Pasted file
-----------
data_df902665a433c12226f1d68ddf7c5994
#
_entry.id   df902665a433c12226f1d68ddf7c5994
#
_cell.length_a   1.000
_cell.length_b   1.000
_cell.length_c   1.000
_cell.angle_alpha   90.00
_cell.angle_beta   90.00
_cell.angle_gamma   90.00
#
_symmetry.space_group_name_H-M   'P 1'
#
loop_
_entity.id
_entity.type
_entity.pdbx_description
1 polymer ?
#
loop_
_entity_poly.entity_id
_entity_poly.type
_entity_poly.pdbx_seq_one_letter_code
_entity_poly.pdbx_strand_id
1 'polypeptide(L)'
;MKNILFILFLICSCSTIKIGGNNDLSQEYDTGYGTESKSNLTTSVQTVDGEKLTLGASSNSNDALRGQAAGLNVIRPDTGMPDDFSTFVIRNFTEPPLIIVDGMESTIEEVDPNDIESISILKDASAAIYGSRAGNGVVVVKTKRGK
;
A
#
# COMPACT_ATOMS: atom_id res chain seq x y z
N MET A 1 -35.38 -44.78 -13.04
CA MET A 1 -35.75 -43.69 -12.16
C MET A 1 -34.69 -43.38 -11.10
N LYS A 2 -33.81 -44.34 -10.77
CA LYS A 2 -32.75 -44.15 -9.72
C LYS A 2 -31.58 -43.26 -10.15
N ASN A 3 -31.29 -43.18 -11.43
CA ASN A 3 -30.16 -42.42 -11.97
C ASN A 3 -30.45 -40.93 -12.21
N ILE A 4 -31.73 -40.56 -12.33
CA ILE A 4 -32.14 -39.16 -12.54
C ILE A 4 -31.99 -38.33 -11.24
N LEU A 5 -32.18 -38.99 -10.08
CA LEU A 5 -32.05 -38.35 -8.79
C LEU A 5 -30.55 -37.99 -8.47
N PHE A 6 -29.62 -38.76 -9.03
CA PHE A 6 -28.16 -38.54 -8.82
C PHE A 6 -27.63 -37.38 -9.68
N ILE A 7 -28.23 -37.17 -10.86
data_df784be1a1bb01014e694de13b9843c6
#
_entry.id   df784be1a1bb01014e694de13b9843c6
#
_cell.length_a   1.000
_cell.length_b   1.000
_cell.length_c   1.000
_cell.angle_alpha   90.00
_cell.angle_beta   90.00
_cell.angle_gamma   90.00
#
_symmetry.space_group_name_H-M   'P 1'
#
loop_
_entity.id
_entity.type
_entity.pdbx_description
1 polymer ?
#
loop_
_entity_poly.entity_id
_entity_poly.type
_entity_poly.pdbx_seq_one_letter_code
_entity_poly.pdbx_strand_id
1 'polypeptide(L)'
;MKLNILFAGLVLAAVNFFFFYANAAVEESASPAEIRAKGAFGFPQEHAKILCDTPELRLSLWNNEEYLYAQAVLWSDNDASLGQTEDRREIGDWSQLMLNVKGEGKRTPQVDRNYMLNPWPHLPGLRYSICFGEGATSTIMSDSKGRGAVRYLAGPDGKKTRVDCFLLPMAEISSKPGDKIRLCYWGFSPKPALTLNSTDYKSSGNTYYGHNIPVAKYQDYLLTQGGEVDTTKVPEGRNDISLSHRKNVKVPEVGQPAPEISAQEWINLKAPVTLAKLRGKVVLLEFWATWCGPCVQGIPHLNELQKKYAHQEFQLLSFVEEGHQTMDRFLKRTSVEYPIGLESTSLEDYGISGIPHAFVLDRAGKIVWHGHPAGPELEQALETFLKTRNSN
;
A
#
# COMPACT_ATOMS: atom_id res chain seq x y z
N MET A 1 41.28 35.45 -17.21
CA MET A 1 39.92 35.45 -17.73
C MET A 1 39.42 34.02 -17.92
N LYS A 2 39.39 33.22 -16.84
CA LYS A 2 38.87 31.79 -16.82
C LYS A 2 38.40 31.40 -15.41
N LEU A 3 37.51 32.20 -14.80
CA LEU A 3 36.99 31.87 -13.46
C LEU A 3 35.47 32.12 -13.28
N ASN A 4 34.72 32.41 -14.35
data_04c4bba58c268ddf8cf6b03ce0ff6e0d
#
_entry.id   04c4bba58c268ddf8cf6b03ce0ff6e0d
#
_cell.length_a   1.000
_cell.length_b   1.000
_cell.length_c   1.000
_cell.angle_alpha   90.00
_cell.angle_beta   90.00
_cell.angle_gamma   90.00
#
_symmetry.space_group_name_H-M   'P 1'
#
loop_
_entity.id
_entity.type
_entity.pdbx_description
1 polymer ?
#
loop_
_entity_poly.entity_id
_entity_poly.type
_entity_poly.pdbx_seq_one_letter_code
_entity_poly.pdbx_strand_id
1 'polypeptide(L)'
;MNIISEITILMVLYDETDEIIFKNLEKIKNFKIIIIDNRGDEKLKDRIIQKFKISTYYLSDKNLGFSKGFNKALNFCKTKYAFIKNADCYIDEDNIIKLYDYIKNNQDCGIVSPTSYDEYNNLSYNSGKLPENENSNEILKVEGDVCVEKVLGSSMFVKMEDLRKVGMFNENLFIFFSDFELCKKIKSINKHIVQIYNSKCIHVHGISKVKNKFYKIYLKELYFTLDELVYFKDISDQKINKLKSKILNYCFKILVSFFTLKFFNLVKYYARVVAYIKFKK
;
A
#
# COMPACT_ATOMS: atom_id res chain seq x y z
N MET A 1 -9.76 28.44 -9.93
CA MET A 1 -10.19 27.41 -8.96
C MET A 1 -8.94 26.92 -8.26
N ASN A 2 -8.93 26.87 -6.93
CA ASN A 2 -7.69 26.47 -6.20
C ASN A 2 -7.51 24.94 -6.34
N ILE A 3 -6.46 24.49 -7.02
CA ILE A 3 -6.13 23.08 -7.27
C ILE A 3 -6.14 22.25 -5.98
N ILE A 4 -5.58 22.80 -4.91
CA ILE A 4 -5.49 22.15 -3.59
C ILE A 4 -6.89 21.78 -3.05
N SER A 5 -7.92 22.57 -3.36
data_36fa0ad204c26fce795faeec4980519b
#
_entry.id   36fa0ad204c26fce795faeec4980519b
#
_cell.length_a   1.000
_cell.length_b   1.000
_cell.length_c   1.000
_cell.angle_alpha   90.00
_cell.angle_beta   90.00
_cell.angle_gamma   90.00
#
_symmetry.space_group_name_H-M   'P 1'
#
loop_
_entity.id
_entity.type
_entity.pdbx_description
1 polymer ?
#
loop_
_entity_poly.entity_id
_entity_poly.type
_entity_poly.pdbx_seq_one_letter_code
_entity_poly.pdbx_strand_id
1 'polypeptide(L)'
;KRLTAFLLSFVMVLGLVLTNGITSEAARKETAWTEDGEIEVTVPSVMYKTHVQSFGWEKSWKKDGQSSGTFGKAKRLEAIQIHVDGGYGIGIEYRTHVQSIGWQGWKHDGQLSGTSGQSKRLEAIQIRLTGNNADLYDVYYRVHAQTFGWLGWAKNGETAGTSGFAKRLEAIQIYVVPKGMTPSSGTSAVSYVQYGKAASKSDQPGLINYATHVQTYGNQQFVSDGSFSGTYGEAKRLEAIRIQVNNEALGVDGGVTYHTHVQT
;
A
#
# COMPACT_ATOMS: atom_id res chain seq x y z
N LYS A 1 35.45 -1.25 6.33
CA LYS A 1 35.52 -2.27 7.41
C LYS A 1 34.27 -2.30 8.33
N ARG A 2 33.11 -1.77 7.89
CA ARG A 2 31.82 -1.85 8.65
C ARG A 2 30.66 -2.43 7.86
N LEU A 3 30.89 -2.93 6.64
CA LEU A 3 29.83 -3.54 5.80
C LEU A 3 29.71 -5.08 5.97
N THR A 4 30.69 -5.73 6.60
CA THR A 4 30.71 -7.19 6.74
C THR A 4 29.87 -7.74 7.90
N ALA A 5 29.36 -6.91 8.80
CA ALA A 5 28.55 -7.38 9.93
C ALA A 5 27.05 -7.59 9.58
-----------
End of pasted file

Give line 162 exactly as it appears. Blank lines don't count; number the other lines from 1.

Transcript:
# COMPACT_ATOMS: atom_id res chain seq x y z